The Digital Preservation Coalition (DPC) announced today that it is hosting a launch reception at the House of Commons on Wednesday 27th February 2002 as part of its activities to highlight digital preservation, and the work of the Coalition and its members. The evening will raise awareness of the importance of urgent and concerted action to ensure future access to the UK's digital cultural heritage and information. Preservation of digital culture and information is now recognised internationally as a major challenge and issue, with calls to action being issued by organisations such as UNESCO and government bodies such as the US Congress. Over the past decade, the conversion of many types of content into digital formats has resulted in a massive increase in its accessibility. However, this accessibility only exists for material which is current: digital content which is no longer contemporary is in danger of being lost for ever. The fragility of digital media, the need to develop new skills and expertise, and above all the inevitable technological obsolescence of digital storage techniques combine to create a formidable series of challenges. If the status quo is maintained, there is a very real danger that much of the informational content available online and in other digital forms will be inaccessible for future generations. The challenges involved in digital preservation are such that few individual institutions can address them independently. The DPC was formed in July 2001 to promote collaboration within the UK and internationally to address these issues and to develop solutions. It has been instrumental in promoting the importance of digital preservation, encouraging dialogue, and developing practice between the myriad stakeholders involved, from content providers to publishers to archiving organisations. Key speakers at the House of Commons launch include broadcaster and author Loyd Grossman (Chairman of the Campaign for Museums and a commissioner for Resource: the Council for Museums, Archives and Libraries), Rosie Winterton, MP, Parliamentary Secretary, Lord Chancellor's Department and Lynne Brindley, Chair of the DPC and Chief Executive of the British Library. The reception will provide attendees with an understanding of the importance and urgency of action to save digital materials, and offer practical suggestions as to how institutions, policy makers and opinion-formers can themselves ensure that digital preservation is placed high on the agenda.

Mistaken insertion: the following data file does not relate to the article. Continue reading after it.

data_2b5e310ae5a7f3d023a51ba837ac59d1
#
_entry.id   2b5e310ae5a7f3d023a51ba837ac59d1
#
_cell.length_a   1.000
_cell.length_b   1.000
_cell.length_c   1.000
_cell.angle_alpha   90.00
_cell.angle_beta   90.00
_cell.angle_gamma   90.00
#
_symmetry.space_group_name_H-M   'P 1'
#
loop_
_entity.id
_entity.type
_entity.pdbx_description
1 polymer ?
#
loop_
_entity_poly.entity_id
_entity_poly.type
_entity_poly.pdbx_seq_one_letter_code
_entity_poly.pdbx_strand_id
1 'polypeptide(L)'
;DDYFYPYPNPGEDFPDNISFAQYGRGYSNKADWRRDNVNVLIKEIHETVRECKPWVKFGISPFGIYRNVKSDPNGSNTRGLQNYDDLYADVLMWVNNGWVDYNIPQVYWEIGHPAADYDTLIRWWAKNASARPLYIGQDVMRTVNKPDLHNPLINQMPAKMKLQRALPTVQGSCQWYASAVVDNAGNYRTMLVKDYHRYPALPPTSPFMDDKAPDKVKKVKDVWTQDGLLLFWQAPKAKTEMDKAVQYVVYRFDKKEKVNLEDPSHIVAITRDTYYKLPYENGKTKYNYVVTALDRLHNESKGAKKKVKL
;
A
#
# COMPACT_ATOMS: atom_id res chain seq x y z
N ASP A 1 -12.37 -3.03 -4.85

Notes to editors:

  • The DPC is a consortium of 17 major UK organisations which aims to ensure that digital archiving is kept on the policy agenda. Information about its work can be found at
    www.dpconline.org

    Organisations on the board of the DPC include the British Library, Consortium of University Research Libraries, Joint Information Systems Committee of the Higher and Further Education Funding Councils (JISC), National Archives of Scotland, OCLC (Online Computer Library Center), Public Record Office, Public Record Office for Northern Ireland, Resource: the Council for Museums, Archives and Libraries, and the University of London Computer Centre.
  • For UNESCO and digital preservation activities discussed at its 31st annual conference meeting see
    http://unesdoc.unesco.org/images/0012/001239/123975e.pdf

    Information about the US Congress Digital Information Infrastructure and Preservation Program can be found at
    http://www.loc.gov/today/pr/2001/01-006.html
  • Further information about the reception and other related events during the week beginning 25th February can be obtained from Anna Arthur PR on 020 7637 2994

Ends.

Scroll to top